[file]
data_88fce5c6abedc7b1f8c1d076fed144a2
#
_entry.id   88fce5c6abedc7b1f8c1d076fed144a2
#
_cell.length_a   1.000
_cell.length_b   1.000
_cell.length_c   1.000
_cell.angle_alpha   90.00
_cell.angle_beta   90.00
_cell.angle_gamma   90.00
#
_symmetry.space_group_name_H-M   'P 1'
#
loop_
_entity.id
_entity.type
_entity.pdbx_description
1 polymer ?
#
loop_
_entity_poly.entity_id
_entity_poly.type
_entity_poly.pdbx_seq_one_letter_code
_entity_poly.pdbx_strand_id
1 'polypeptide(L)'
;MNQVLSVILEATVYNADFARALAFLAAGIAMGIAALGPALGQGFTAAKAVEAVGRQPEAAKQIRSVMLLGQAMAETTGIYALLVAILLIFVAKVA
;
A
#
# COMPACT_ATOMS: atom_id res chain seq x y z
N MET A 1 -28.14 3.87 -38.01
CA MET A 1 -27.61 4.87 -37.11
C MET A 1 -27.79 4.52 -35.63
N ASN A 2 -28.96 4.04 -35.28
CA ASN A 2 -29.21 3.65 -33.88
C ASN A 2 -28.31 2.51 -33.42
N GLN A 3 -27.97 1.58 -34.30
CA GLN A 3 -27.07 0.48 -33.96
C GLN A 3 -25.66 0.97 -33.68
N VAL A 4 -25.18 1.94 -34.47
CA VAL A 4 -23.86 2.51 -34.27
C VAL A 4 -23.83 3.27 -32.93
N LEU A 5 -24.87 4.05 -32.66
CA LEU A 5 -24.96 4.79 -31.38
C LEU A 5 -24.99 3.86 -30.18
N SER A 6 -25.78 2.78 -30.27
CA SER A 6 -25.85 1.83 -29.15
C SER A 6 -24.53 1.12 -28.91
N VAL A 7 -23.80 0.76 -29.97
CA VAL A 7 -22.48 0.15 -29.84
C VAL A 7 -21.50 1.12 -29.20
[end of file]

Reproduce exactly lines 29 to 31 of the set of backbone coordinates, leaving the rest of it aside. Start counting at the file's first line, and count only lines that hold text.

#
# COMPACT_ATOMS: atom_id res chain seq x y z
N MET A 1 -28.14 3.87 -38.01